The Lost City of Z concerns the real-life explorer Percy Fawcett (played here by Charlie Hunham) and his ventures into the Amazonian jungles over a 20-year period in search of an ancient civilization he calls Zed. The jungle is a highly dangerous place, rife with snakes, disease, and violent savages, and yet Fawcett continues to go back (in real life he made a total of 8 expeditions; in the film Gray chronicles three of them). What do these expeditions mean for Fawcett?
Hunham plays Fawcett as a seriously composed and dignified gentleman, his words always perfectly enunciated, his actions organized, his judgment appearing sound. But such a surface only masks the storm that swells up inside him, the uncertainty and confusion and need for independence that propels him into the unknown.
But Fawcett’s not quite the radical progressive he makes himself to be, either. Nina, a scholar of the ancient civilizations her husband is seeking, asks him if she can accompany him on his next adventure. His response suggests he’s actually caught between tradition and progress: “It’s not a place at all for a woman. Men and women have performed their roles since the beginning of time!” Fawcett demands that his wife keep the family as a structured unit without considering that his absences are breaking it apart.
And this brings us to the crucial second excursion, where Fawcett returns to the jungle again with Costin as well as a renowned biologist, James Murray (Angus Macfayden). When the arrow pierces through his bible and Fawcett gets flashes of his home and family, he’s essentially experiencing an epiphany.
“We know so little of this world,” Fawcett tells his son. “But you and I have made a journey that other men cannot even imagine. And this has given understanding to our hearts.” In this moment of reckoning perhaps Fawcett is making a final attempt to justify his actions. He is not wrong in doing so, but his conclusion is false. He has not found his city. He recollects a moment after his son’s birth when his wife reads a letter she has written him, and finishes with a quote from a Browning poem: “A man’s reach should exceed his grasp, or what’s a heaven for?” I find this a deeply moving notion, and it does seem to provide Fawcett with a sense of closure. Yet he finds this, again, through a memory of home, where he ought to be but cannot be.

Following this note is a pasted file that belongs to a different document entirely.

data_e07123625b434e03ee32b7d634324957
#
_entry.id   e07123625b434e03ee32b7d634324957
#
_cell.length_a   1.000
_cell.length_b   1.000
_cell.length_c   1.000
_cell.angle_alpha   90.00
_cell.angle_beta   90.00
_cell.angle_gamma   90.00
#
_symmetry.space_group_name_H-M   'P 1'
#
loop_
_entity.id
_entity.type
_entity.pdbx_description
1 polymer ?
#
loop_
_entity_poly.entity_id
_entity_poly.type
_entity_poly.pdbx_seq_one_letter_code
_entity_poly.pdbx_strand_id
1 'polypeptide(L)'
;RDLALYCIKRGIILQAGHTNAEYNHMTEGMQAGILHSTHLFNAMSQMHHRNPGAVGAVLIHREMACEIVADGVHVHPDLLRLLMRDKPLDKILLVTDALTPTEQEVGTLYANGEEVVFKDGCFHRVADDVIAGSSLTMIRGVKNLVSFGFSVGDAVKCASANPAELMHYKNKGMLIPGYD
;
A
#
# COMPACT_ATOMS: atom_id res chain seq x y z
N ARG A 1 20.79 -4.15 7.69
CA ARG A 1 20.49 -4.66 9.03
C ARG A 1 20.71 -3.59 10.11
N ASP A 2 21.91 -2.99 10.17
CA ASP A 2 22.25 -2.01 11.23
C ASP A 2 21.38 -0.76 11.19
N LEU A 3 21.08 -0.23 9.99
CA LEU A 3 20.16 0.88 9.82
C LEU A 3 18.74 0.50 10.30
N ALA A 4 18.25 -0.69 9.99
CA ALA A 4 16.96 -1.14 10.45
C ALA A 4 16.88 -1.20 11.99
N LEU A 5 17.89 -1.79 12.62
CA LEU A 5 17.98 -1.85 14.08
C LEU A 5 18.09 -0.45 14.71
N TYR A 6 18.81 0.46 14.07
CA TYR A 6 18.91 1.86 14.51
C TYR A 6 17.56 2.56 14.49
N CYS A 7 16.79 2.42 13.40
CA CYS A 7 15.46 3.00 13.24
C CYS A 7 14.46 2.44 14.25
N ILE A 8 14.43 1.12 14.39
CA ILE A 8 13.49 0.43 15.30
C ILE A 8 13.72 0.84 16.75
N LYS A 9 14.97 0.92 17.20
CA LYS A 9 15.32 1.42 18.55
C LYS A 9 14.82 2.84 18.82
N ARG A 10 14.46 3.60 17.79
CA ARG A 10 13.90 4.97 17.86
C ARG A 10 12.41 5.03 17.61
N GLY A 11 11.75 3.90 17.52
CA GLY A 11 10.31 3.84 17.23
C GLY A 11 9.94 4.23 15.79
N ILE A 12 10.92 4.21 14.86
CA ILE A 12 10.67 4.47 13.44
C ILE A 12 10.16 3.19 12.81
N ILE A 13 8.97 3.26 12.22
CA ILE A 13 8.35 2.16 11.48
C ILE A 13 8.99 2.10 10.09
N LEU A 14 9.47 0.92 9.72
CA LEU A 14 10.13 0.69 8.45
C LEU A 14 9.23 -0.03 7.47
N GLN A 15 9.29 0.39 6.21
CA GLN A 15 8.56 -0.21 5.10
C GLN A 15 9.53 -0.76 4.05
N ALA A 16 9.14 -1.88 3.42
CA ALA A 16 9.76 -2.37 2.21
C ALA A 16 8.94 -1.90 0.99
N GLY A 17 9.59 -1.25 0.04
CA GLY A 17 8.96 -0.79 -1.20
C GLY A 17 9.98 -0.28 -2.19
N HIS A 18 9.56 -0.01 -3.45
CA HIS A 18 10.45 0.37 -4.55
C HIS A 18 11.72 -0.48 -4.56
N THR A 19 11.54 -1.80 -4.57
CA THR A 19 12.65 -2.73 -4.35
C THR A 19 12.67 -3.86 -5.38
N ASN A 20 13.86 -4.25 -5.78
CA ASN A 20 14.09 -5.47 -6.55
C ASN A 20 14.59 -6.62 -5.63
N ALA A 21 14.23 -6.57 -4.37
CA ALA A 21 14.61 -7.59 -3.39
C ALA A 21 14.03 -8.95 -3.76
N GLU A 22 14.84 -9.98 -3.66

There’s undeniably something skewed and tragic about Fawcett’s perspective. He does not know what he wants, and the journey for Z is his way of finding that. His pursuit is sustenance for his soul, and it becomes beguiling and maddening. The viewer sees it lucidly, while Fawcett oscillates between moments of clarity and confusion. The further one gets from home, the stronger our need to return to it. When we manage to get back to it, we lose sight of its importance and leave it again. As long as we can keep returning to it, we shall be okay. For Fawcett, he made one too many trips to Amazonia.